State looking to fill in rural broadband gaps

James Collins (left), Chief information Officer of the Delaware Department of Technology and Information, watches as Vincent Sabathier, founder and CEO of Bloosurf, signs a contract to fill in broadband gaps in rural Kent and Sussex counties over the next two years (Submitted photo/Stephanie Mantegna)

DOVER — Even though Delaware has been consistently recognized for having some of the fastest broadband speeds in the country, even this diminutive state has its share of significant broadband “deserts” in rural areas of Kent and Sussex counties.

James Collins, chief information officer for the Delaware Department of Technology and Information (DTI), said the state is committed to getting rid of those broadband “deserts” by instituting the third phase of its expanding broadband efforts, “Phase Three: Expanding Rural Wireless Broadband.”

Mr. Collins announced on Thursday the state has selected broadband company Bloosurf to design, build, operate and commercialize a wireless network meant to cover the underserved and unserved communities in Kent and Sussex counties over the next two years as part of an ongoing investment in achieving broadband access throughout the state.

He said this phase is focused on public–private partnership opportunities to capitalize on the strengths of both sectors to address gaps in affordable broadband availability throughout Delaware.

“In Delaware, in the rural areas, you hear a lot of people talk about the last mile as it relates to broadband,” Mr. Collins said. “In the rural areas, it’s the last five, 10, 15, 20 miles and fiber can be really expensive to run to a few people, or a house or a farm, that is out away from the general population.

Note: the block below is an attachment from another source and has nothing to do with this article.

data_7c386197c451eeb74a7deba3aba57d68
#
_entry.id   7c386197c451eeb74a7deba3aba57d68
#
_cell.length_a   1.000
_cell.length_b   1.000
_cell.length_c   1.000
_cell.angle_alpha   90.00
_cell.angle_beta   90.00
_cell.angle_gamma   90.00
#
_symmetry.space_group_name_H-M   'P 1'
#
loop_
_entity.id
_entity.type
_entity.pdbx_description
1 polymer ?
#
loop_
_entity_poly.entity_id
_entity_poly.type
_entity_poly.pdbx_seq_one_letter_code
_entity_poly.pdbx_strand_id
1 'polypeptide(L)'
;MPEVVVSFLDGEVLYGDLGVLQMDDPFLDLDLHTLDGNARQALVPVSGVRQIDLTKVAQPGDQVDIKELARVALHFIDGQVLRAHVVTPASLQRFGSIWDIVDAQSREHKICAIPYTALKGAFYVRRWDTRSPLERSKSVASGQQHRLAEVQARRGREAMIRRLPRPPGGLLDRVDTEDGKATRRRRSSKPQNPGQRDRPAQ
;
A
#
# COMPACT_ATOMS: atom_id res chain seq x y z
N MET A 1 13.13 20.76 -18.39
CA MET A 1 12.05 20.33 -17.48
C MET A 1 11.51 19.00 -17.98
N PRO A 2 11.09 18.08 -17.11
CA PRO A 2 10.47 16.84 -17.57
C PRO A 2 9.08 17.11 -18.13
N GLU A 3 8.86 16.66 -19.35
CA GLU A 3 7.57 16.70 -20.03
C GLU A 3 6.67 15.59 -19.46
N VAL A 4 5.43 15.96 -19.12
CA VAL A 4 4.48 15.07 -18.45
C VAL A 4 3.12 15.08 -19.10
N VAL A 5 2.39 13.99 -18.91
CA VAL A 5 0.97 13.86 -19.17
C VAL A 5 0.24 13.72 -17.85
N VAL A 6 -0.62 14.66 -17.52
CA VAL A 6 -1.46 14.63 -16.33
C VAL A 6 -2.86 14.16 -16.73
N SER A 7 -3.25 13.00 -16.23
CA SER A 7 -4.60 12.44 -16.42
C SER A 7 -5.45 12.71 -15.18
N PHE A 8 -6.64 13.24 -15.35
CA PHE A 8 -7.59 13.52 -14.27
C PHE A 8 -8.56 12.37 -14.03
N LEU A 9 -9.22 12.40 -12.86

“So, it’s not economically feasible to actually run that fiber to those places, so our strategy was we did a pilot with wireless broadband and said, ‘Hey, can we get to those areas wirelessly a lot less expensively?’”

DTI said it received positive feedback after launching pilot programs in Seaford and Marydel on its wireless strategy for those areas once they installed transmitters on high towers that could reach out for miles and provide a large coverage area.

In July 2018, DTI issued an RFP focused on enabling service to homes and businesses where broadband service is not readily available, particularly in rural Kent and Sussex counties. This partnership also prioritizes low-cost services for lower income families to enable them to take full advantage of the internet, meeting needs that range from applying for jobs to completing homework assignments.

Gov. Carney’s broadband journey

Mr. Collins said this broadband journey all began when John Carney was running for governor.

“The governor (Mr. Carney) started out his campaign with an action plan,” Mr. Collins said. “In his action plan he said that as governor he wanted to eliminate the broadband ‘deserts’ across our state and I couldn’t have been happier when I was reading his action plan. That just put wind in our sails to get this work done.”

On Thursday, DTI announced at its offices at the William Penn Building at 801 Silver Lake Boulevard in Dover it had selected Bloosurf to see that mission through.

“It’s a pleasure and an honor to be here and to be selected by DTI,” said Vincent Sabathier, founder and CEO of Bloosurf. “We started our relationship in 2017 when we were selected for the fiber in Seaford and Marydel and we demonstrated that wireless technology, once you have a good partnership and assets, then you can go into rural areas. We have been doing that in Maryland for four years already and we are very excited to be selected.”

The preliminary design proposed by Bloosurf is broken down in three parts:

• The network core and backbone that integrate the tower sites.

• The tower sites that provide access to the customers. There will be eight primary towers that will be directly connected to the Crown Castle optic fiber network and seven secondary towers connected to the primary towers via a 1Gbps connection to be qualified during this project. Each tower will be equipped with a TD-LTE access technology using either EBS or CBRS spectrum.

•The access equipment at the customer’s premises (CPE) and installation.

Gov. Carney hopes Bloosurf’s strategy can fill in the gaps.